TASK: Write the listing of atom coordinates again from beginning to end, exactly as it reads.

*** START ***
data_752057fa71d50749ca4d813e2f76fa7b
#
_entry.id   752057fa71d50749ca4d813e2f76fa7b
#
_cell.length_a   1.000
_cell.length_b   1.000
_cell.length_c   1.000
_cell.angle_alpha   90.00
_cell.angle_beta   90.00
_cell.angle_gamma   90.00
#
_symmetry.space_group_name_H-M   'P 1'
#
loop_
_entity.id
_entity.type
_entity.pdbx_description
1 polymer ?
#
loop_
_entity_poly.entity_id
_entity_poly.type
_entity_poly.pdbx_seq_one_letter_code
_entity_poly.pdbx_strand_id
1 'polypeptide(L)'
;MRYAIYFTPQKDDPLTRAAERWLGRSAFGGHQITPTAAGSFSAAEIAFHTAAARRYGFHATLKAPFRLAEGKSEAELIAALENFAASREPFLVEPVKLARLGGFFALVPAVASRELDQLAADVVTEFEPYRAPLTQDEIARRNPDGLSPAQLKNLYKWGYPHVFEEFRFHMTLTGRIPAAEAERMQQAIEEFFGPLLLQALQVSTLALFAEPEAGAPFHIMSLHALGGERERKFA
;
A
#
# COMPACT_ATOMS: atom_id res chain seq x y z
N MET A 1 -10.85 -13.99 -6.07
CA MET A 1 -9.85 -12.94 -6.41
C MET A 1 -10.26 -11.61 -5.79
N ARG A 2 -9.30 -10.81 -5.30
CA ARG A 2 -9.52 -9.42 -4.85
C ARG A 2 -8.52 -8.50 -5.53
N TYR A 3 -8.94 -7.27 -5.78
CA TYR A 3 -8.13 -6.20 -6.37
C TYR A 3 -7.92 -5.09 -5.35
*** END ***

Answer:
data_752057fa71d50749ca4d813e2f76fa7b
#
_entry.id   752057fa71d50749ca4d813e2f76fa7b
#
_cell.length_a   1.000
_cell.length_b   1.000
_cell.length_c   1.000
_cell.angle_alpha   90.00
_cell.angle_beta   90.00
_cell.angle_gamma   90.00
#
_symmetry.space_group_name_H-M   'P 1'
#
loop_
_entity.id
_entity.type
_entity.pdbx_description
1 polymer ?
#
loop_
_entity_poly.entity_id
_entity_poly.type
_entity_poly.pdbx_seq_one_letter_code
_entity_poly.pdbx_strand_id
1 'polypeptide(L)'
;MRYAIYFTPQKDDPLTRAAERWLGRSAFGGHQITPTAAGSFSAAEIAFHTAAARRYGFHATLKAPFRLAEGKSEAELIAALENFAASREPFLVEPVKLARLGGFFALVPAVASRELDQLAADVVTEFEPYRAPLTQDEIARRNPDGLSPAQLKNLYKWGYPHVFEEFRFHMTLTGRIPAAEAERMQQAIEEFFGPLLLQALQVSTLALFAEPEAGAPFHIMSLHALGGERERKFA
;
A
#
# COMPACT_ATOMS: atom_id res chain seq x y z
N MET A 1 -10.85 -13.99 -6.07
CA MET A 1 -9.85 -12.94 -6.41
C MET A 1 -10.26 -11.61 -5.79
N ARG A 2 -9.30 -10.81 -5.30
CA ARG A 2 -9.52 -9.42 -4.85
C ARG A 2 -8.52 -8.50 -5.53
N TYR A 3 -8.94 -7.27 -5.78
CA TYR A 3 -8.13 -6.20 -6.37
C TYR A 3 -7.92 -5.09 -5.35